27 JUNE 2022
© 2022 Business Travel News Ltd.
At very short notice Qatar Airways and its boss Akbar Al Baker saved the 2022 78th IATA AGM with a very different style of gathering at Doha last week.
The meeting should have been at Shanghai but Covid problems eliminated China’s commercial capital.
No Airbus and Boeing evenings, the social side purely down to Qatar and its airline.
In truth it was quite easy for the host carrier with, at the centre, the Sheraton Hotel, a previous host property, and Qatar building up for the FIFA World Cup starting in November. The country is noted for its fine hospitality.
It was also the Willie & Akbar show, IATA boss Willie Walsh liberated from the commercial considerations when Chief Executive at IAG, and Akbar Al Baker being a generous host, however exasperated when his guests treaded on the hallowed Khalifa International Stadium turf in a bid to get up close to Jennifer Lopez, the star attraction at the Grand Finale evening event.
In his industry report Walsh was sanguine quoting fellow Irishman George Bernard Shaw “science never solves a problem without creating ten more”. His dig was against politicians around the world whose claim was that “their decisions were driven by the science. “Covid-19 was catastrophic”, said Walsh. “It robbed our world of millions of people – family, friends and colleagues. And the response of governments dismantled connectivity, destroyed jobs and inflicted misery on people, actions justified by politicians around the world!” No longer an airline boss he was clearly in his element.
IATA announced that Mehmet Tevfik Nane, Managing Director, Pegasus Airlines, has assumed his duties as Chair of the IATA Board for a one-year term with his airline hosting the 2023 AGM in Istanbul. It is bound to be a less boisterous affair.
At the final press briefing Al Baker was asked about the problems of air freighting lithium batteries. His response was that the national airline has ordered 400,000 fire resistant containers to carry this item among other explosion-prone objects. “Most of the fires we have seen in our aircraft were due to undeclared, badly packed, and sometimes refurbished lithium batteries being loaded on the aircraft.
“Some two months ago, we had a close call in one of our flights from a very small lithium battery. And we were very fortunate that it generated enough smoke to alert our pilot. And we did an emergency landing in an airport in Pakistan. It was a flight originating from the subcontinent. If the industry does not wake up, lives will be lost”.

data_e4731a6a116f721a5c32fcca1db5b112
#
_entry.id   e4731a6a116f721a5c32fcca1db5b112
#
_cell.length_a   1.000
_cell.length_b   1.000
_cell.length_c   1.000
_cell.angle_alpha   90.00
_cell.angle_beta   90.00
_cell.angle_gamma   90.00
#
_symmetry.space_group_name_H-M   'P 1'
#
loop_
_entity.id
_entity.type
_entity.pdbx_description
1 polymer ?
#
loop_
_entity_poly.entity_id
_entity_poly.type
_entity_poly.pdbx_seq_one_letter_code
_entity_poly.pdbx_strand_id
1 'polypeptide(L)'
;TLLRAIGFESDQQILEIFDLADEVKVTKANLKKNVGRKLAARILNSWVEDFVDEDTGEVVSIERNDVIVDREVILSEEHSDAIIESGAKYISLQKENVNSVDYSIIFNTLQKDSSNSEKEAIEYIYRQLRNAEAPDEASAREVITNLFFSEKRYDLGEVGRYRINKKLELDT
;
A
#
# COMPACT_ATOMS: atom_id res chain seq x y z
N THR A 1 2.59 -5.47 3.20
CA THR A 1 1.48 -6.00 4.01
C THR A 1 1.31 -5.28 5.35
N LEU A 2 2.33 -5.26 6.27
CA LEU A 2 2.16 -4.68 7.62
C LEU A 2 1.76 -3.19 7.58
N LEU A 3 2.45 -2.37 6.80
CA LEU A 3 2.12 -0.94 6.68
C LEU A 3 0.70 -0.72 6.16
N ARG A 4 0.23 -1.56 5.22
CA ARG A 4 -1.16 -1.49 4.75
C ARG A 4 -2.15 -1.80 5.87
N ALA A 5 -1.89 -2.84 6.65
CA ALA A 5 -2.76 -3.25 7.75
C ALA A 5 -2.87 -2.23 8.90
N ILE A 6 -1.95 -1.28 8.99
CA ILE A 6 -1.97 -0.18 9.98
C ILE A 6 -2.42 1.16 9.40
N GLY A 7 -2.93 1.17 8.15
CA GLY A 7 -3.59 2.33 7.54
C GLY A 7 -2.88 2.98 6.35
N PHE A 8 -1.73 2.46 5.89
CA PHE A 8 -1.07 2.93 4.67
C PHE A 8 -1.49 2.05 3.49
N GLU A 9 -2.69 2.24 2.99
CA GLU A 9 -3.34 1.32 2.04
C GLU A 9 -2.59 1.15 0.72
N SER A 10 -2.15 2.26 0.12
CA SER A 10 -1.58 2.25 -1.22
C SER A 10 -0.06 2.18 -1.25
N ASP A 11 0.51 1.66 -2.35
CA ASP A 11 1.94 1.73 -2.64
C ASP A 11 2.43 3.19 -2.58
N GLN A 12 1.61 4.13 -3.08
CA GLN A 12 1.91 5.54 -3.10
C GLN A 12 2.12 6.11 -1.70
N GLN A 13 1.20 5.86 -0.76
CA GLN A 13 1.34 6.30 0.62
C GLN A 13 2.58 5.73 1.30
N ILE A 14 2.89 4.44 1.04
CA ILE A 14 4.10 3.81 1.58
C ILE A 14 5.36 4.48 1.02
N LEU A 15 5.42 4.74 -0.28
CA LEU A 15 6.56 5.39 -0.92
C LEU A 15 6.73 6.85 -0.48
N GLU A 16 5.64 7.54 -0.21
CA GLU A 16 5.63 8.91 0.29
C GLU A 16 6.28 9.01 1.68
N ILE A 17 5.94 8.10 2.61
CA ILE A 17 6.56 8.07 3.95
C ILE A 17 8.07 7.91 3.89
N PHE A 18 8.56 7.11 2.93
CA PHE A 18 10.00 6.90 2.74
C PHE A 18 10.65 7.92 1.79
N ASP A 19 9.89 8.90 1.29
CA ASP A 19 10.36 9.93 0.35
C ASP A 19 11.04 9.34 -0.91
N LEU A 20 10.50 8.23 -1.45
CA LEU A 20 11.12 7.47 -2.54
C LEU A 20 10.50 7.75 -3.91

IATA has now called on governments to further support the safe carriage of lithium batteries by developing and implementing global standards for screening, fire-testing, and incident information sharing.
Asked by BTN’s Malcolm Ginsberg why Qatar Airways chose London for its “paintwork” court case against Airbus, Al Baker said that the airline liked the British legal system “English law and English Courts”. All Qatar Airways contracts were accomplished in that manner.
The temperature in Qatar was stifling, getting up to 44°C at one point. The numerous inter hotel buses sat around with their diesel engines running to support the air conditioning causing more ecological damage and making it even hotter.
Whilst the aviation industry is successful in a remarkable effort to keep emissions to sustainable levels we are still seen as bad boys Al Baker had said. Ginsberg agreed and asked it airlines could put pressure on airports and typically hotels (suppliers) to go electric as soon as possible.
Al Baker responded that this was a government responsibility and Walsh concurred. See also in this week's BTN British-Irish EXPO.
All comments are filtered to exclude any excesses but the Editor does not have to agree with what is being said. 100 words maximum
John Blay, Norwich
This is an interesting COMMENT column with the real meat at the end. Saigon some years back was the worst!
Jill Bright, Brighton
Spot on. Even here (and it's never that warm on the South Coast) we have the problem of coaches sitting around all day with their engines running. Speak to a driver and they are invariably rude!